Family keeps Albert E. Brumley’s classic gospel music alive and thriving

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As it says on the Albert E. Brumley & Sons, Inc. home page, “It is a desire of Robert (Bob) Brumley to keep alive the songs of his father.”

Those songs, of course, include the standard “I’ll Fly Away” along with “Turn Your Radio On,” “I’ll Meet You in the Morning,” “He Set Me Free” and more than 800 other southern gospel songs: The late Albert E. Brumley’s company was responsible for publishing hymn and song books.

Bob Brumley, as president/CEO, continues to operate the Albert E. Brumley and Sons/Hartford Music Company in the offices built by his father in the 1940s in Powell, Mo.; the company itself was founded in 1944.

“It’s plumb back in the sticks,” says Kevin Bernier, husband of Bob Brumley’s daughter Betsy Brumley-Bernier, and with her, her father, sister Elaine Johnson and her husband Brad Johnson, make up what remains a family business.

“There’s a creek behind the house and across the road is the business,” Bernier continues. “A paved road goes in and out, but the rest is all gravel and dirt roads–and a post office. There’s Internet, but no cell phone service, so we have to forward our cell phones to the office line when we go to the office.”

Albert Brumley used to call the vicinity “Memory Valley,” says Brumley-Bernier.

“We made millions of songbooks there,” she says. “Grandpa invented iTunes! People were selling songbooks and we’d print them, and then we made custom songbooks for people where we picked the songs and manufactured the books.”

Bob Brumley grew up in the business, and three years ago his kids and their spouses left their outside jobs and joined in officially.

“He’s kind of cute and we thought we’d hang out with him!” jokes daughter Elaine. “When we were younger we worked in the office—but it was slave labor!”

Now they’re all looking to “reinvent the company,” she notes, though some assets, like “I’ll Fly Away,” need little help: Brumley-Bernier notes that a new version of the song reached No. 2 in Australia just last year, and it is always prominently used in films, most notably in O Brother, Where Art Thou?, but more recently in Greater: The Brandon Bulsworth story—a biopic about perhaps the greatest walk-on in the history of college football, who was tragically killed in a car accident 11 days after being drafted into the NFL.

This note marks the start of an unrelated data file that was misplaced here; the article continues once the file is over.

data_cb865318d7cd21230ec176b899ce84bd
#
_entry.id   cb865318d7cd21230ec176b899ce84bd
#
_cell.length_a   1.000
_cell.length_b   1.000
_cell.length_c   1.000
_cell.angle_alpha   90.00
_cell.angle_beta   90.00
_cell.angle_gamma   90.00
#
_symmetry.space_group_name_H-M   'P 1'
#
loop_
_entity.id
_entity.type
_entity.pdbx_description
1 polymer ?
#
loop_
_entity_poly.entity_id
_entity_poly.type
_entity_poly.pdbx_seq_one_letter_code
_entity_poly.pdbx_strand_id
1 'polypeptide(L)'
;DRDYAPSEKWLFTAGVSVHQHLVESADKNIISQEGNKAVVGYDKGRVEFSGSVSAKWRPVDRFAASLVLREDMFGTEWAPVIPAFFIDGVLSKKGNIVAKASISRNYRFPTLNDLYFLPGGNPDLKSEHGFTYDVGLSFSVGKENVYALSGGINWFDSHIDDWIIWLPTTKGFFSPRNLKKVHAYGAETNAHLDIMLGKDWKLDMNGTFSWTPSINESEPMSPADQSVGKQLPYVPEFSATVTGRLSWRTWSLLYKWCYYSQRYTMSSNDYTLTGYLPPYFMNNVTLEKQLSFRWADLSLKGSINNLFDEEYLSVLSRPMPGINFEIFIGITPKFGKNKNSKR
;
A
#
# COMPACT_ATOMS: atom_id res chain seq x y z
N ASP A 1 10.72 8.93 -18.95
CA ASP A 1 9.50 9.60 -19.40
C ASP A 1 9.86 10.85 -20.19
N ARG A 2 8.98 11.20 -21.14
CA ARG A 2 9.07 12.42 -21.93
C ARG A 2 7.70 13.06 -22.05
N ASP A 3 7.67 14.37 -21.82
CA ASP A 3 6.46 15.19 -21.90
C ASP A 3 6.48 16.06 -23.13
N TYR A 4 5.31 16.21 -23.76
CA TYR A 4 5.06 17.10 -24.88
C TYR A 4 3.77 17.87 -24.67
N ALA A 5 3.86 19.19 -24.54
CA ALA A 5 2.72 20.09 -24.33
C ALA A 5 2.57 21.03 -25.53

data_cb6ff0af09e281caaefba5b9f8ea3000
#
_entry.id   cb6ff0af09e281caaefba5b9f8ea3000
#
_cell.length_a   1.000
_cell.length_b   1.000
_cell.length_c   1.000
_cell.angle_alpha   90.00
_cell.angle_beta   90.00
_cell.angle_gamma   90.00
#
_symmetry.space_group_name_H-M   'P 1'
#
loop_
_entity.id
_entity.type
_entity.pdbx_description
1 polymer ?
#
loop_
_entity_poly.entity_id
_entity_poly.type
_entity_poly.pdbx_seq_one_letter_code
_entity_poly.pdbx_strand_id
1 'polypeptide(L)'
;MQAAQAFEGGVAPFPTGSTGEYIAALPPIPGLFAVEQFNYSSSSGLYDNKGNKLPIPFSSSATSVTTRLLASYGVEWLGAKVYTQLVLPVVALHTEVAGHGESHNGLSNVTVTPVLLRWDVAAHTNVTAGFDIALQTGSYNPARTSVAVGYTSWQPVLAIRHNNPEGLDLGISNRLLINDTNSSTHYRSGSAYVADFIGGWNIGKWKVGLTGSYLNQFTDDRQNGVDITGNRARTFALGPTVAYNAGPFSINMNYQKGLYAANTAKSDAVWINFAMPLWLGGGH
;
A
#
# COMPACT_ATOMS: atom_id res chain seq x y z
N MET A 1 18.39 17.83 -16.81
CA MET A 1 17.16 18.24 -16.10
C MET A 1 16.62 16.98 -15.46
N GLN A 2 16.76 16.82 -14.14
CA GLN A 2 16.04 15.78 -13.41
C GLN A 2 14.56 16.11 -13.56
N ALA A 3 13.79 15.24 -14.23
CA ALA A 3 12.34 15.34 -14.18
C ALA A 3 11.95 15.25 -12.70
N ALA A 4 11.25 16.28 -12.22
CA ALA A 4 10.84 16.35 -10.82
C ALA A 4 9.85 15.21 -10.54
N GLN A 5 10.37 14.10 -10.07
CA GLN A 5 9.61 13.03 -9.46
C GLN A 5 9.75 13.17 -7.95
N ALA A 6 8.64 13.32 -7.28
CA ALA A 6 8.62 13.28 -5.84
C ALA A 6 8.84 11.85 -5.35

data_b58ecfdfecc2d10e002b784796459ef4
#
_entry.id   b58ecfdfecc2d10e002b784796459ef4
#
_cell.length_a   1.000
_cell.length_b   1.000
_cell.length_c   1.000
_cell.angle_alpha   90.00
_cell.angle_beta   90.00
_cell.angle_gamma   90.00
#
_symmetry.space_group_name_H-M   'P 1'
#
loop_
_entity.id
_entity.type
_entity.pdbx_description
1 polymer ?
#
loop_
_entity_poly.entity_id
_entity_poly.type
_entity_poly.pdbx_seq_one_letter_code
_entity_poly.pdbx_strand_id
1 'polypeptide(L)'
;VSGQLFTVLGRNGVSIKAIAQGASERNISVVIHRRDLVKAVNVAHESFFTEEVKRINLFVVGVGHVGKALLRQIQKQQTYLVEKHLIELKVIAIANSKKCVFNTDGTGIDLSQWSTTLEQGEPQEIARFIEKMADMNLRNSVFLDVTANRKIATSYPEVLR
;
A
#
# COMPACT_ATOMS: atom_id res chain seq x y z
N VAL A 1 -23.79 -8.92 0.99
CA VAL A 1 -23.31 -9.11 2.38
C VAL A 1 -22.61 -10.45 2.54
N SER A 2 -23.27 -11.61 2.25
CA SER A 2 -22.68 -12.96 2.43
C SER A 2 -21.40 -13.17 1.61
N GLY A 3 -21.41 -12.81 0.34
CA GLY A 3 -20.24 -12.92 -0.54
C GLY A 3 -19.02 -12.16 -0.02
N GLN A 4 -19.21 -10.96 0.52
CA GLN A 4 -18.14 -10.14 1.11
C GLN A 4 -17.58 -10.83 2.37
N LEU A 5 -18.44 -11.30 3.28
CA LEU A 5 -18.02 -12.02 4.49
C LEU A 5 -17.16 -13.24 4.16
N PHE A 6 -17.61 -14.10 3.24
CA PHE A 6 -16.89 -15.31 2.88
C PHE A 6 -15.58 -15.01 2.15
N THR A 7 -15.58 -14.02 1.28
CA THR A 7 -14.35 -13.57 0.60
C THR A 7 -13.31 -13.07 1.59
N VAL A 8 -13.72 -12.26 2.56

“`I’ll Fly Away’ was his favorite song, and Bob sang it on the soundtrack version,” says Brumley-Bernier, noting how her father, who is an inductee with his father in the Gospel Music Hall of Fame, once performed gospel music with his brothers.

The Brumleys are also maintaining the company’s long-running—since 1969—annual Albert E. Brumley Gospel Music Sing, a four-day event featuring dozens of gospel performers and more than 20,000 fans, now held in Lebanon, Mo.

“It’s personal service all the way!” says Brumley-Bernier. “We sell all the tickets over the phone.”

For many years the company also ran a big arts and crafts fair, and hosted the Grand Ole Opry likes of Ernest Tubb, Little Jimmy Dickens, Grandpa Jones, Del Reeves and Jimmy C. Newman. Bob Brumley also booked the top southern gospel groups, and still brings in acts including Dailey & Vncent, The Hoppers, Greater Vision and Karen Peck & New River—all of which are lined up for this year’s Gospel Music Sing.

But now they produce smaller concerts locally, donating some of the profits to charities and organizations supporting food pantries and veterans. Additionally, the four-year-old I’ll Fly Away Foundation is fulfilling it’s mission of inspiring youth through songwriting as a means of self-expression.

“It’s our own version of Schoolhouse Rock!” says Brumley-Bernier. “We bring professional songwriters into schools and help kids write songs about whatever they’re studying or using—math, pencils. They can be silly songs, but educational—to help kids remember stuff.”

This year the foundation reached 600 third-graders in McDonald County, Mo.—where Bob Brumley lives—and next year looks to expand to 2,400 kids in Oklahoma City and Muskogee, Okla. and Rodgers, Ark., as well as McDonald County.

“Music education improves children’s lives through music,” says Brumley-Bernier, “and is another way of keeping Grandpa’s legacy going.”

To this end, she and the rest of her extended family’s generation are trying not only to get more classic Brumley song covers, but recordings of catalog songs that haven’t been so frequently cut, if at all.

“There are maybe 25 songs that are really well known,” says Kevin Bernier. “Part of the rebirth of the company is to introduce people to the lost works.”

While many of these works are so old they’re on microfilm, the old Brumley songbooks are still very much alive and in print.

“We still sell to individuals, congregations and wholesalers,” says Bernier, citing such evergreen songbooks as The Best of Albert E. Brumley—featuring 120 of his best known titles—and Albert E. Brumley’s Book of Radio Favorites. Also popular are “smaller books” like the three volumes of Songs of the Pioneers, Great Inspirational Songs, Olde Time Camp Meetin’ Songs and All Day Singin’ & Dinner on the Ground, which includes both songs and old recipes. The songbooks are available at the Brumley Music website, which is being updated.

“We’re revamping everything,” says Brumley-Bernier, revealing that a reality show, tentatively titled Reinventing the Brumleys, is being planned, to shoot later this summer.

“It pulls us out of 1954 and no cell service to the twenty-first century,” says Brumley-Bernier.

“I don’t know if I want to go!” adds Elaine Johnson.